Organized by Mélanie Boucher with Anne Bénichou and Éric Langlois

Proposals due by 25 September 2020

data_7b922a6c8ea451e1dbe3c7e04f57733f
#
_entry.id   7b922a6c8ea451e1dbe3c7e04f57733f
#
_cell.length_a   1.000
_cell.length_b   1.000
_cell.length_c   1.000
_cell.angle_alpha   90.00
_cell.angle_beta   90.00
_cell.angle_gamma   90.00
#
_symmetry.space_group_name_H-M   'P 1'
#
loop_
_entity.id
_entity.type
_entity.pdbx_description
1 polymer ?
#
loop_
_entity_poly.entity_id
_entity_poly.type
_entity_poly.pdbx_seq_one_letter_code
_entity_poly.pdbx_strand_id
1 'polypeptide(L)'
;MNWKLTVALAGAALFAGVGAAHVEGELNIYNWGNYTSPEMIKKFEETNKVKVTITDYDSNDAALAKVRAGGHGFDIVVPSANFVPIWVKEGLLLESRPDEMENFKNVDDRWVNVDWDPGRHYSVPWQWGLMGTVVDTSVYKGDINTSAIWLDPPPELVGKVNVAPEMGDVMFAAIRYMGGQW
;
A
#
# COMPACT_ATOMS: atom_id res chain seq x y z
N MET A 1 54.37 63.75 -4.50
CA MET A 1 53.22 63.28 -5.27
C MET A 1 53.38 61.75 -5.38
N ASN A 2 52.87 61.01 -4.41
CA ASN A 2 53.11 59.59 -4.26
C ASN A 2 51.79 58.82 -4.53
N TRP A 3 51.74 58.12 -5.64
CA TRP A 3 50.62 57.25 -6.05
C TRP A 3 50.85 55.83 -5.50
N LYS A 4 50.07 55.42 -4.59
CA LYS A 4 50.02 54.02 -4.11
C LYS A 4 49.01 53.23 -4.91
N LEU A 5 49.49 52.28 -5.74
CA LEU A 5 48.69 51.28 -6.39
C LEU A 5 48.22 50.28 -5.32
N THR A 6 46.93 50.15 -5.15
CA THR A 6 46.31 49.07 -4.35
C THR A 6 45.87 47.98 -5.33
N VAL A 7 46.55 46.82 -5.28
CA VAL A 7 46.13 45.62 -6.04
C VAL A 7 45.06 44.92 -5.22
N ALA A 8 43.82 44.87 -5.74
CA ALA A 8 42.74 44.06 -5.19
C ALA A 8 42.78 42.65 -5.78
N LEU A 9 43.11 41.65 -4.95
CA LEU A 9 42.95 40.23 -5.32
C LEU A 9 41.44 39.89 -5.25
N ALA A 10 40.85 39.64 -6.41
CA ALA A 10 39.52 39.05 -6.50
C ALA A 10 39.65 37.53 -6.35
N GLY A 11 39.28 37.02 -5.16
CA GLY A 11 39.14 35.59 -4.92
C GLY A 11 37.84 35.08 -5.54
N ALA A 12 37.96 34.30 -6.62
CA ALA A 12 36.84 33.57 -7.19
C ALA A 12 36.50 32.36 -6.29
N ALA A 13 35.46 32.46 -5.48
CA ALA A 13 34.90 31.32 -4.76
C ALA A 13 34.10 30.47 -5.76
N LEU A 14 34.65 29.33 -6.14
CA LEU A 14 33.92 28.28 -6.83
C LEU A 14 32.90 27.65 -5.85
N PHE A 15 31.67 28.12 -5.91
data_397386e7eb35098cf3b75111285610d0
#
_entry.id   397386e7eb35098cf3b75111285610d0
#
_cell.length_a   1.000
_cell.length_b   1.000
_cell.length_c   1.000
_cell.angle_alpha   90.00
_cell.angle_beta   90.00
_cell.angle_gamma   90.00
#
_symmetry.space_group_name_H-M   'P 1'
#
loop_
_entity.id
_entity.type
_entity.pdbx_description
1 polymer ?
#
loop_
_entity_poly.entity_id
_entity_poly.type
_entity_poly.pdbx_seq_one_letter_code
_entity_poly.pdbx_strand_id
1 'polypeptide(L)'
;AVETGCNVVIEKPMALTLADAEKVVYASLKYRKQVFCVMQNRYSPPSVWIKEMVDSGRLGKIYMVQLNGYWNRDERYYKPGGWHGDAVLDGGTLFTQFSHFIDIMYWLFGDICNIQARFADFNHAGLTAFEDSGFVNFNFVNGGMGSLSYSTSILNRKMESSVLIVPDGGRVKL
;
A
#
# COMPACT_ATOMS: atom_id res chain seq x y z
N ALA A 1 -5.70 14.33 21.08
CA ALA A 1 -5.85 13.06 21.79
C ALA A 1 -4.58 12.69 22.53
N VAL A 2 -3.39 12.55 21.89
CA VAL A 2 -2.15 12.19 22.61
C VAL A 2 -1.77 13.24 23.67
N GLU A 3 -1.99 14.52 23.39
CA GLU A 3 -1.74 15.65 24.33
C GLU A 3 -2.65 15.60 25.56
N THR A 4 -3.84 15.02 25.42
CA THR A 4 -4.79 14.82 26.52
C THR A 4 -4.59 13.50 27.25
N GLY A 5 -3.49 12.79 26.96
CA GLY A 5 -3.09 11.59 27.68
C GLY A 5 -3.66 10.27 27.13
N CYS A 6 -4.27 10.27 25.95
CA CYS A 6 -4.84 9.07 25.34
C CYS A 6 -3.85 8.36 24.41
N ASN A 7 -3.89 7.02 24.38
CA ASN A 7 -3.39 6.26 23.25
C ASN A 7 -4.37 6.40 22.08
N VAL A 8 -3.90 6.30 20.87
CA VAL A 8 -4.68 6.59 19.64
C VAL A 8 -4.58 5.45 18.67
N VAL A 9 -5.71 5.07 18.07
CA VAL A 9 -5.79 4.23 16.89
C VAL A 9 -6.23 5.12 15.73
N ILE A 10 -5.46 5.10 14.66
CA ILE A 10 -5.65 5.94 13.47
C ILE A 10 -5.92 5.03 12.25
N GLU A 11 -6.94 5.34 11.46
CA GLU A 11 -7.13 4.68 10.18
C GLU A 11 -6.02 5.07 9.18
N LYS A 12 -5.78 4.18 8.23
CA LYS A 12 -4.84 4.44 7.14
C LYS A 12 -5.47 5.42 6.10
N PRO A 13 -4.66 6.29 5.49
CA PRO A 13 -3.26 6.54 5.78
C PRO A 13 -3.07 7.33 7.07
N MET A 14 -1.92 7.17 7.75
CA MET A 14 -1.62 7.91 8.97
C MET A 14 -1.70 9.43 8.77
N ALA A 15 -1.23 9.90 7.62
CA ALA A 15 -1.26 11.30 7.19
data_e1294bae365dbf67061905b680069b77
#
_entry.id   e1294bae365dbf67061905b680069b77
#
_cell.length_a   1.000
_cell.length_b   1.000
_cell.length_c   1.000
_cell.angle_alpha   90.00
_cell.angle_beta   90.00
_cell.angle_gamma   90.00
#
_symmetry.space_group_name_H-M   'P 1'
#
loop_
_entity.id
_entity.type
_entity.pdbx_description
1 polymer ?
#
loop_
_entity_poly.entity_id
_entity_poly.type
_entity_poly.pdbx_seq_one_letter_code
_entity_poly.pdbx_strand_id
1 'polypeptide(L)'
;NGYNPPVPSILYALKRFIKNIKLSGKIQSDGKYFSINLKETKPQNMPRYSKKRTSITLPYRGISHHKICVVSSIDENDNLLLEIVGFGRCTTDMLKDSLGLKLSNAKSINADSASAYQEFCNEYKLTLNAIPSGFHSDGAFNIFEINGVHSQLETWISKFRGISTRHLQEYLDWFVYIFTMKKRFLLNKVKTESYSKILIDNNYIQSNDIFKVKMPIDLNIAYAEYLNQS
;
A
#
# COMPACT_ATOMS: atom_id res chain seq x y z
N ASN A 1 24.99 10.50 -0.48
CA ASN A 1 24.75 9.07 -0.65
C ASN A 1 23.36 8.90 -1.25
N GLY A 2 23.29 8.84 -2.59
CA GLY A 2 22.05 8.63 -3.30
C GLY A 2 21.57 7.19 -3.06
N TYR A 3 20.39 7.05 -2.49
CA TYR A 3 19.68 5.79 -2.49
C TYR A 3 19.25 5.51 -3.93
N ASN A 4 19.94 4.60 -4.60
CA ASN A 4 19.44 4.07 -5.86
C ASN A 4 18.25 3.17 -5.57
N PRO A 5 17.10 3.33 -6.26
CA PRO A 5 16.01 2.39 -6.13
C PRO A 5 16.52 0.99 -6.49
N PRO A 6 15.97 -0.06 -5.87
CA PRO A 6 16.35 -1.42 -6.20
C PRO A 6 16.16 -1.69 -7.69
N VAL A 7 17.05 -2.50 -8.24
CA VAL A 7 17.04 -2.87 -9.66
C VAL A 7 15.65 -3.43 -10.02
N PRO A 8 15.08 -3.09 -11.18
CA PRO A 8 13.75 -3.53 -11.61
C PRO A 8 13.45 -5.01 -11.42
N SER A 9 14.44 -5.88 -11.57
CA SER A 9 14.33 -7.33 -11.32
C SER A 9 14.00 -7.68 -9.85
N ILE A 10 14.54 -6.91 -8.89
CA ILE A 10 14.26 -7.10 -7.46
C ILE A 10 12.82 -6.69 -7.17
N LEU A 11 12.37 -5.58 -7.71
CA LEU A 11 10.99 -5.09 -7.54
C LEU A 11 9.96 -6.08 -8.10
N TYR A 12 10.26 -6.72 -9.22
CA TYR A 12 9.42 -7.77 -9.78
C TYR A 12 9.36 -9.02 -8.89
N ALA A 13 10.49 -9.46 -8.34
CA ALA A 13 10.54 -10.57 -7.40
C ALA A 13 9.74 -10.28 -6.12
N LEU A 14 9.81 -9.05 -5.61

In this pandemic period of our history, which links unprecedented physical restrictions with an unlimited access to the Internet, people appear to have maintained a singular interest in personifying the canons of art history and publishing the results of their experimentations on social media (GUNTHERT 2015, LANGLOIS 2015). Museums, which had to shut their doors, also use social media to maintain acquisition modes of works that function by way of a self-recognition in a production from the past. But before this hopefully short pandemic period, museums had recently already fueled this popular fascination of imagining oneself as a work, as is borne out by their greater acceptance of allowing visitors to take pictures in their rooms (CHAUMIER, KREBS & ROUSTAN 2013) and the education and marketing activities that primarily invite them to appropriate their collections (CIÉCO). In addition to this presentism-oriented interest (HARTOG 2003) of museums and the public for the work of art and more broadly for tangible heritage, there is also the interest of artists, who since the start of the new millennium have more insistently initiated performances in museums or in making them a subject of their performances, quite often by revisiting works of ancient art (BÉNICHOU 2015, BISHOP 2012, BOUCHER 2017). While these popular and artistic identification and remake practices seem to have been amplified since five or ten years, the public visibility they enjoy plays a role in this (HEINICH 2012). The recognition of cultural and gender diversity has also had an impact on the uses tied to works of the past, which moreover contributes to considering exclusion in a critical perspective. These uses can help to reveal specificities as well as the differences that mark groups and individuals. The biggest inclusivity that museums who are sensitive to social demands seek to achieve (BARRÈRE & MAIRESSE 2015) is thus also expressed through their way of inviting audiences and artists to ‘take possession’ of their works to make them their own.